• Had to attend the first funeral in ages (my friend’s father passed away).Had one of those “knife in the back” situations. Which was probably more of my own doing or perspective.
  • Had a whole roller coaster of financial surprises. Mostly downstream though.
  • And on and on it goes.

The stuff at work has been crazy. We’ve been delivering more and faster than even before. (Gladly we managed to nearly double the development team starting in the second half of the year.) When I’m thinking about it all, I often get the racing scene from The Fate of the Furious movie playing in my head. With the only exception that our race didn’t start this year. Think of it more like 3 minutes 15 seconds into this clip:

Even towards the last few days of the year, 2018 tried to give me both a flu and a severe toothache. Gladly, I got nearly immune to this year’s treats.

Overall, one of my favorite movies scenes helps to summarize this year. Imagine that the year 2018 is sitting behind the desk here, and that’s me who’s talking from the shoes of Gust Avrakatos:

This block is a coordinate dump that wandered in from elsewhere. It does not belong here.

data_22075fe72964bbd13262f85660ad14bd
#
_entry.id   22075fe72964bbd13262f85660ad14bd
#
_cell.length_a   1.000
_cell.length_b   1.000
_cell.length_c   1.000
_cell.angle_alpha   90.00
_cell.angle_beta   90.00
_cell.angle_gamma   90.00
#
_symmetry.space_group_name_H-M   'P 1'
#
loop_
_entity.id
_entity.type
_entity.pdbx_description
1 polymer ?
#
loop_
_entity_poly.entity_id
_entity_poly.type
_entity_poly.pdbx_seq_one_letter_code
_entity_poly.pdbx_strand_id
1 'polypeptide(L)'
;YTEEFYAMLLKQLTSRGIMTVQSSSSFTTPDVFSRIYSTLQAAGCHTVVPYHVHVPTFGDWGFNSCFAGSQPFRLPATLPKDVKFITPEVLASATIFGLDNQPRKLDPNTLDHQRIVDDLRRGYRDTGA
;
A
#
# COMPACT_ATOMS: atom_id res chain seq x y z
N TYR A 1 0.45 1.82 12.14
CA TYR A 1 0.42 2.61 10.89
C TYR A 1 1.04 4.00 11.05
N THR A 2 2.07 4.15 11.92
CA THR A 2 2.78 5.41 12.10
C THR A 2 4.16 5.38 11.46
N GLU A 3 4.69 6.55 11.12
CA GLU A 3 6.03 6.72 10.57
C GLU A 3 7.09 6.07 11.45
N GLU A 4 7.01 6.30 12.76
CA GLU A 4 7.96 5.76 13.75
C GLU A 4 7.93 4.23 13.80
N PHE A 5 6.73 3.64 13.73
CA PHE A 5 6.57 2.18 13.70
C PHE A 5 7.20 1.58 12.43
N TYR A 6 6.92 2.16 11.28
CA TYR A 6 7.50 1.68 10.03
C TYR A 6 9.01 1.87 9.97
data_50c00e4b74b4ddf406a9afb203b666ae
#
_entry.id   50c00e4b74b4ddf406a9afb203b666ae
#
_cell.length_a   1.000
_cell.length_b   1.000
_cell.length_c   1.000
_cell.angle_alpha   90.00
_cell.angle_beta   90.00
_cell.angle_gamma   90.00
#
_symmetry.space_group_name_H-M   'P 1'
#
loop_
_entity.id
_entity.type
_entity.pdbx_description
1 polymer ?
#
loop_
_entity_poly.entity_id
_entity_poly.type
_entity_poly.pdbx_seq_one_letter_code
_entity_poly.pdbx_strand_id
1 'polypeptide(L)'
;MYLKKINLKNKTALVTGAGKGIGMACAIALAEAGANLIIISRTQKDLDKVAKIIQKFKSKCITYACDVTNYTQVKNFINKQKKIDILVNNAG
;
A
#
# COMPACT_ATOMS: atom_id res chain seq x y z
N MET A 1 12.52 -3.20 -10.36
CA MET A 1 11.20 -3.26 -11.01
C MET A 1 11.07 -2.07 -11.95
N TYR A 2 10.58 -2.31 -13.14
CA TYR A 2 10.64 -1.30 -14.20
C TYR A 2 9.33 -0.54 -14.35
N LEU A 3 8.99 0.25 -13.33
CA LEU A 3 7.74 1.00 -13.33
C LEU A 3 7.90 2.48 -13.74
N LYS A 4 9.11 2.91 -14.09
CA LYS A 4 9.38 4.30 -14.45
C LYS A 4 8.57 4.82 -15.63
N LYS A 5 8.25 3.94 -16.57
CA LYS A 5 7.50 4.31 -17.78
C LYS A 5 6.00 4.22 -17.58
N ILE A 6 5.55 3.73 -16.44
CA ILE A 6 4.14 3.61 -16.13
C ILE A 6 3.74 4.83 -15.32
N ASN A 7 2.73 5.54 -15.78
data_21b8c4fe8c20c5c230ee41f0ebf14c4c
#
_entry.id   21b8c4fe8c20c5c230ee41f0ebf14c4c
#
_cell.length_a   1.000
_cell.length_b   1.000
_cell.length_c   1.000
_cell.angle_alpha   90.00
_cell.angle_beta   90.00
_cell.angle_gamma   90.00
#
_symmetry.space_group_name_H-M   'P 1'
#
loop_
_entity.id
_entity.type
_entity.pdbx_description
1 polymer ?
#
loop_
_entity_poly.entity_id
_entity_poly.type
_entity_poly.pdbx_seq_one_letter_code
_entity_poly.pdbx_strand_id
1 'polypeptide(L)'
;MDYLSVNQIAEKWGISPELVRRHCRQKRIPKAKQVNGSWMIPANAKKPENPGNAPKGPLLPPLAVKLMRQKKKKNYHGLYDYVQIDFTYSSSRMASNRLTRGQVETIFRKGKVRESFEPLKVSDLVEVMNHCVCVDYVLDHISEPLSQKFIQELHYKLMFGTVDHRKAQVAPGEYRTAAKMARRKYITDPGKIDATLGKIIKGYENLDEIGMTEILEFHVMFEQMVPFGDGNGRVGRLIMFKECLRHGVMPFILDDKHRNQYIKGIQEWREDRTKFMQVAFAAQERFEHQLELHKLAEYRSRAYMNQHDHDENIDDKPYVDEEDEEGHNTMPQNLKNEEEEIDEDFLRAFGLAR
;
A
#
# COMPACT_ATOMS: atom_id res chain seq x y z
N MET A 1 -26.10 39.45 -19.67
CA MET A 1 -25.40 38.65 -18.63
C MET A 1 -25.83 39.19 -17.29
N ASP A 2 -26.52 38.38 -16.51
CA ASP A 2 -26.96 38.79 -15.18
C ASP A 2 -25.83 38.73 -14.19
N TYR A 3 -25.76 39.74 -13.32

With all of that, I’m happy to report that I’ve pulled it through. Once again, huge thanks to all my family, friends, and colleagues who helped and supported me in a variety of ways. Additionally, special thanks goes to all bartenders, waiters and waitresses, and alcohol manufacturers, without who this year would be absolutely impossible.

Here’s a huge cheers for a much better 2019! Happy New Year to you and your loved ones. And I’ll see you on the other side. Enjoy!

WordPress 5.0

WordPress 5.0 has been released today.  It is by far the largest update to the system since … since I can remember.  In fact, to some, it might look like a completely different system, thanks to a totally new editing experience – Gutenberg.

I have already upgraded this blog to the new version, and I’m writing this post with the new editor.  It is awesome!  It’ll take some getting used, but not because it’s difficult, rather because I’ve been using WordPress for too long.

I also can’t wait to see what all the creative people will come up with in their themes and plugins, pushing WordPress websites to the new high.

Great work and huge thanks to everyone involved!